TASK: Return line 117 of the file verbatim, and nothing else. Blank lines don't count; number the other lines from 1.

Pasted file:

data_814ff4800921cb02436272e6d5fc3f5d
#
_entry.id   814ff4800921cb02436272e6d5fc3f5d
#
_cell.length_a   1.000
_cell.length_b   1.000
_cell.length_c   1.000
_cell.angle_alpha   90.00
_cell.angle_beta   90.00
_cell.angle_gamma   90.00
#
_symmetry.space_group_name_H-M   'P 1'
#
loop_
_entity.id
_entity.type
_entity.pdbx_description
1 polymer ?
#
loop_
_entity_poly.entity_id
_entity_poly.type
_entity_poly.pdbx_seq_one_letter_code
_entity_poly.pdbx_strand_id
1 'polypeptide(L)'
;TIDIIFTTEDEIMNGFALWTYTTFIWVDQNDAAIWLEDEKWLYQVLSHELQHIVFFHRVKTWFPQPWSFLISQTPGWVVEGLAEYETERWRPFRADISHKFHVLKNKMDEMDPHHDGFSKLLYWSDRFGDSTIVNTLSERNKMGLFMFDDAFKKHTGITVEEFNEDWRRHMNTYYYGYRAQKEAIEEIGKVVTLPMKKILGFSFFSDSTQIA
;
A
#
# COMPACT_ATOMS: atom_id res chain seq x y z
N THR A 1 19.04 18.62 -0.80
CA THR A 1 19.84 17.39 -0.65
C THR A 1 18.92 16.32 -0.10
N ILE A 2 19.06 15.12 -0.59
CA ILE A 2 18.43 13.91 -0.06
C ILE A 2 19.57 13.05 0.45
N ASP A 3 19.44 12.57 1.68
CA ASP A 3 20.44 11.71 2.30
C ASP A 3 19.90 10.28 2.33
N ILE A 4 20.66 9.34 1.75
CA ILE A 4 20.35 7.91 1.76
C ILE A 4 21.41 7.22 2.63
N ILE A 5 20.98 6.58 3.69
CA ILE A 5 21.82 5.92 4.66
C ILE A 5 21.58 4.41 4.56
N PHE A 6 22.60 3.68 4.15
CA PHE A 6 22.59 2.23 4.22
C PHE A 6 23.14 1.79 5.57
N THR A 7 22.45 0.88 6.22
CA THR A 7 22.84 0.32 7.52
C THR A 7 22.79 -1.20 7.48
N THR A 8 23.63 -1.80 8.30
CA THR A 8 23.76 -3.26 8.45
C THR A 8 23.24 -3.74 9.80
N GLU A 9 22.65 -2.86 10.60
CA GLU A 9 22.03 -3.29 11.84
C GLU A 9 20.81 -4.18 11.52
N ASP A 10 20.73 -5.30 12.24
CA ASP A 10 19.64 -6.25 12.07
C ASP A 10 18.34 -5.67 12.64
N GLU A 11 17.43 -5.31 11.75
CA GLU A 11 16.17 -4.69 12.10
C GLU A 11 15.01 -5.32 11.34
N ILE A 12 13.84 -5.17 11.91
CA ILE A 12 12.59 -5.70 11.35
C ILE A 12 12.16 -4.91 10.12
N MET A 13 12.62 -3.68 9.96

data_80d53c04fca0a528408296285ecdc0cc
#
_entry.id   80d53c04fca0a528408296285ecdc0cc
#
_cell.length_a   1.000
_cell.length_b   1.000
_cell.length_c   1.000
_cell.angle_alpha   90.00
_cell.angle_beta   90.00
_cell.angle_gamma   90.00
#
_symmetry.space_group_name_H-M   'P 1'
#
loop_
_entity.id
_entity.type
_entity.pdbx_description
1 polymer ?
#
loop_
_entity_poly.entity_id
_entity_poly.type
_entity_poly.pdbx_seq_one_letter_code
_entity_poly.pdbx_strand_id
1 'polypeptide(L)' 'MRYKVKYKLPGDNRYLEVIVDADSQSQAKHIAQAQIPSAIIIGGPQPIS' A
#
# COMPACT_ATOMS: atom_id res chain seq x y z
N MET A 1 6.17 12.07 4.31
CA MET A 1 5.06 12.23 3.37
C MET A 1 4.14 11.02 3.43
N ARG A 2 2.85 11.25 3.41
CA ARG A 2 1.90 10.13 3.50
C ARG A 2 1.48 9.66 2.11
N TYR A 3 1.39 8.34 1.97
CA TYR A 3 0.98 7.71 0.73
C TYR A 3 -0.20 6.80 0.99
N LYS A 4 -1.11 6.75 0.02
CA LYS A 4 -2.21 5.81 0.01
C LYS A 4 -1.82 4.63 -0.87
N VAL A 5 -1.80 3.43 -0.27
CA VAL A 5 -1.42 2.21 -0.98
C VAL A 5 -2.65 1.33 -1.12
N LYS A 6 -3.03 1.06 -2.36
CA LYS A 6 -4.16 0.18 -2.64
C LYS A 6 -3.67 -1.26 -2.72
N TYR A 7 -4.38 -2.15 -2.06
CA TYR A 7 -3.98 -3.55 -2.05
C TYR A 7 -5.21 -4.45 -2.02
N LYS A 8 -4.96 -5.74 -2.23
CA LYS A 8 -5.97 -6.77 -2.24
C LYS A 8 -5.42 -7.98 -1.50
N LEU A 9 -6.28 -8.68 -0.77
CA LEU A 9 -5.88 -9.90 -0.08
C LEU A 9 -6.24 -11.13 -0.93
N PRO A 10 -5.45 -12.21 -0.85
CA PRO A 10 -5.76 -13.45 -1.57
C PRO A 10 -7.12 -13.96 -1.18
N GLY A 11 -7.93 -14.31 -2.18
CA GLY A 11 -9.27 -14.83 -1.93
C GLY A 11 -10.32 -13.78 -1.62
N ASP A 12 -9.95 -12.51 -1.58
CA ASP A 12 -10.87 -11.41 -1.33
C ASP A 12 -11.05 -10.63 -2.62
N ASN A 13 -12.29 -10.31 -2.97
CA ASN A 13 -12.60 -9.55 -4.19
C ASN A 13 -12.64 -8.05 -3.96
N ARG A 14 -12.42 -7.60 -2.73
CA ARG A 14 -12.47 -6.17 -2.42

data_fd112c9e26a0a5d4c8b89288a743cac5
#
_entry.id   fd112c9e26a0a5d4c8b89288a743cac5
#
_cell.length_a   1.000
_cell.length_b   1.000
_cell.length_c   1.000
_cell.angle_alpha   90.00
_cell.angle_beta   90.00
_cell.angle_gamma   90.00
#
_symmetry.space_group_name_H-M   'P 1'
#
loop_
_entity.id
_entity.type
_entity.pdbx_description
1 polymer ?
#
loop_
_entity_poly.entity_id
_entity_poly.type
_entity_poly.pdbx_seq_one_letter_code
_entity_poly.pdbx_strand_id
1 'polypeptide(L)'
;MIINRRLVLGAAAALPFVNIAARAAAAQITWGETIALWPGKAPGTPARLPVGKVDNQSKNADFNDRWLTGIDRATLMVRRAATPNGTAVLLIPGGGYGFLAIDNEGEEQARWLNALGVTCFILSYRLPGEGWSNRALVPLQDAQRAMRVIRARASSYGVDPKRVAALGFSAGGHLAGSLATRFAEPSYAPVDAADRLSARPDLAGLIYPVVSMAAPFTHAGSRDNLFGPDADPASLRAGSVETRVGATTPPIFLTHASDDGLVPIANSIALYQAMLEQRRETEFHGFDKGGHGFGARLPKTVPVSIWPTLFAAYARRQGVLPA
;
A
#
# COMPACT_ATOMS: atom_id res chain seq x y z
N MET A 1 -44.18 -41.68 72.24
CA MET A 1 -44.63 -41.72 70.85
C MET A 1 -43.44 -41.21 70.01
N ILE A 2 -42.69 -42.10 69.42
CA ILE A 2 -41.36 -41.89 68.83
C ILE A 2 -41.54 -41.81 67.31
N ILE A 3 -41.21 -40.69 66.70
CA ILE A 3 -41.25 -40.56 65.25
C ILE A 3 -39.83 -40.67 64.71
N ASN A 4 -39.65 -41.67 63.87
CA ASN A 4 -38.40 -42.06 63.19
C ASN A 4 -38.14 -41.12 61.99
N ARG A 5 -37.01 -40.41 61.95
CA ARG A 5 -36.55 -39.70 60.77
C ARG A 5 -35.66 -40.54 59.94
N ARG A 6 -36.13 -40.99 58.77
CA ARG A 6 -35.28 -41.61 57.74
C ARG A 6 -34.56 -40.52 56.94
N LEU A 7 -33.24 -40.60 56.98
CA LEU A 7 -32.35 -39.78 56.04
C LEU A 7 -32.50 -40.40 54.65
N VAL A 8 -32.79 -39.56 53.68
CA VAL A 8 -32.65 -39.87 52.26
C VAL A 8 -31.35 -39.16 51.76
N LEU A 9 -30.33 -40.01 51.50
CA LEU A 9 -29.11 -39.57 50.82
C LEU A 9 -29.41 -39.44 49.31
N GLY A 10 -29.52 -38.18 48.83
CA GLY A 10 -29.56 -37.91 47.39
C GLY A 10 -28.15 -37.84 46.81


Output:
CA LYS A 8 -5.97 -6.77 -2.24